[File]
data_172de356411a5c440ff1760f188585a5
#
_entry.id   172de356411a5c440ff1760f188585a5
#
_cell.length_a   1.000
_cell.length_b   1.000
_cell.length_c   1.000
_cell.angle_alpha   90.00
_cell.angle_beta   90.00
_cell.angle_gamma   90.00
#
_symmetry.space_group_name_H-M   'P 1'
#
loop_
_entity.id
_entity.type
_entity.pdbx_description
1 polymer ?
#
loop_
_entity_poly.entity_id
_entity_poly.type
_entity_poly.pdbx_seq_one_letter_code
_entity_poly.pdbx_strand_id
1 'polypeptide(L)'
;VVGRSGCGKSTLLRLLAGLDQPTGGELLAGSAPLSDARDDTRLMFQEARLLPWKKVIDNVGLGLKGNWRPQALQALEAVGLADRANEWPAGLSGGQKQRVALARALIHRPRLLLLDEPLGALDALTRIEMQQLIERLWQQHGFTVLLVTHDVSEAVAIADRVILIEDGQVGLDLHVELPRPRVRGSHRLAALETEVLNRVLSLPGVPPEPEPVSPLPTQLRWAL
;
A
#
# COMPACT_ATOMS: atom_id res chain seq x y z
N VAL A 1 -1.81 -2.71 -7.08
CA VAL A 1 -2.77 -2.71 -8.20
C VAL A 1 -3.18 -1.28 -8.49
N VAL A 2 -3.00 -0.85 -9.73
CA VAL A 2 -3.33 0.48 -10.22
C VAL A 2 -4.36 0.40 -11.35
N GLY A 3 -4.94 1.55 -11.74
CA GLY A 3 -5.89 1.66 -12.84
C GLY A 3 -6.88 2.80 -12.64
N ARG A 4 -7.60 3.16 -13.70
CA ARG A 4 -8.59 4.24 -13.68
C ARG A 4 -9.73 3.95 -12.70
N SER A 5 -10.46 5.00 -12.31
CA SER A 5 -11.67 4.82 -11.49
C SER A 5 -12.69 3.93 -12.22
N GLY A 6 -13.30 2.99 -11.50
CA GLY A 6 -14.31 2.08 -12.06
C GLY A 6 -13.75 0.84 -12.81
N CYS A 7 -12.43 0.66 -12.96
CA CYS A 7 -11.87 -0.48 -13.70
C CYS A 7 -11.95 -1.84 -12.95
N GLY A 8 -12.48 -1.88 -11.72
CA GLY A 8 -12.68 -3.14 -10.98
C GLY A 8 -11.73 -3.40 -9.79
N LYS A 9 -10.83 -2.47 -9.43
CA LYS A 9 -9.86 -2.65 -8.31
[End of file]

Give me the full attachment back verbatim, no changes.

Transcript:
data_172de356411a5c440ff1760f188585a5
#
_entry.id   172de356411a5c440ff1760f188585a5
#
_cell.length_a   1.000
_cell.length_b   1.000
_cell.length_c   1.000
_cell.angle_alpha   90.00
_cell.angle_beta   90.00
_cell.angle_gamma   90.00
#
_symmetry.space_group_name_H-M   'P 1'
#
loop_
_entity.id
_entity.type
_entity.pdbx_description
1 polymer ?
#
loop_
_entity_poly.entity_id
_entity_poly.type
_entity_poly.pdbx_seq_one_letter_code
_entity_poly.pdbx_strand_id
1 'polypeptide(L)'
;VVGRSGCGKSTLLRLLAGLDQPTGGELLAGSAPLSDARDDTRLMFQEARLLPWKKVIDNVGLGLKGNWRPQALQALEAVGLADRANEWPAGLSGGQKQRVALARALIHRPRLLLLDEPLGALDALTRIEMQQLIERLWQQHGFTVLLVTHDVSEAVAIADRVILIEDGQVGLDLHVELPRPRVRGSHRLAALETEVLNRVLSLPGVPPEPEPVSPLPTQLRWAL
;
A
#
# COMPACT_ATOMS: atom_id res chain seq x y z
N VAL A 1 -1.81 -2.71 -7.08
CA VAL A 1 -2.77 -2.71 -8.20
C VAL A 1 -3.18 -1.28 -8.49
N VAL A 2 -3.00 -0.85 -9.73
CA VAL A 2 -3.33 0.48 -10.22
C VAL A 2 -4.36 0.40 -11.35
N GLY A 3 -4.94 1.55 -11.74
CA GLY A 3 -5.89 1.66 -12.84
C GLY A 3 -6.88 2.80 -12.64
N ARG A 4 -7.60 3.16 -13.70
CA ARG A 4 -8.59 4.24 -13.68
C ARG A 4 -9.73 3.95 -12.70
N SER A 5 -10.46 5.00 -12.31
CA SER A 5 -11.67 4.82 -11.49
C SER A 5 -12.69 3.93 -12.22
N GLY A 6 -13.30 2.99 -11.50
CA GLY A 6 -14.31 2.08 -12.06
C GLY A 6 -13.75 0.84 -12.81
N CYS A 7 -12.43 0.66 -12.96
CA CYS A 7 -11.87 -0.48 -13.70
C CYS A 7 -11.95 -1.84 -12.95
N GLY A 8 -12.48 -1.88 -11.72
CA GLY A 8 -12.68 -3.14 -10.98
C GLY A 8 -11.73 -3.40 -9.79
N LYS A 9 -10.83 -2.47 -9.43
CA LYS A 9 -9.86 -2.65 -8.31